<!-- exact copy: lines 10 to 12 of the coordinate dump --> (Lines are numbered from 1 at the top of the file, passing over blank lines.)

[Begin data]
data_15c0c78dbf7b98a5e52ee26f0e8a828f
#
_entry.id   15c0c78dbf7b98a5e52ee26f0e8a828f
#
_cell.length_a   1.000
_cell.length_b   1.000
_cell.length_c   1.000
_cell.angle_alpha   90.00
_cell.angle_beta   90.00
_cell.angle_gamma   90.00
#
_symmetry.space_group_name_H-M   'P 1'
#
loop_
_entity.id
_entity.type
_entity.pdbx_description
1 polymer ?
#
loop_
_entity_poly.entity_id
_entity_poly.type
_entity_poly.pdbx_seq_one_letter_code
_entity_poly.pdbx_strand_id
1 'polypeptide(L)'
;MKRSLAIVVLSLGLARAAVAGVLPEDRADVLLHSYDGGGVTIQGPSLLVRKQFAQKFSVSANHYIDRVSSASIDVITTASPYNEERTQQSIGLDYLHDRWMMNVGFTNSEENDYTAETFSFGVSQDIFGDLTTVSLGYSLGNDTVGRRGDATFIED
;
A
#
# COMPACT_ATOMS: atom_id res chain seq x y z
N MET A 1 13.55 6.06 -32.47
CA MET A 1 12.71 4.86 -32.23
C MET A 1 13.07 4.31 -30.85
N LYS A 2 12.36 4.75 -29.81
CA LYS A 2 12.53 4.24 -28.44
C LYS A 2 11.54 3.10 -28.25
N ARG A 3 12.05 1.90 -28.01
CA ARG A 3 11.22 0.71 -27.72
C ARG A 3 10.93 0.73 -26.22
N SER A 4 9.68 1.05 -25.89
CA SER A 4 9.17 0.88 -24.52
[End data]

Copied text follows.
_cell.angle_gamma   90.00
#
_symmetry.space_group_name_H-M   'P 1'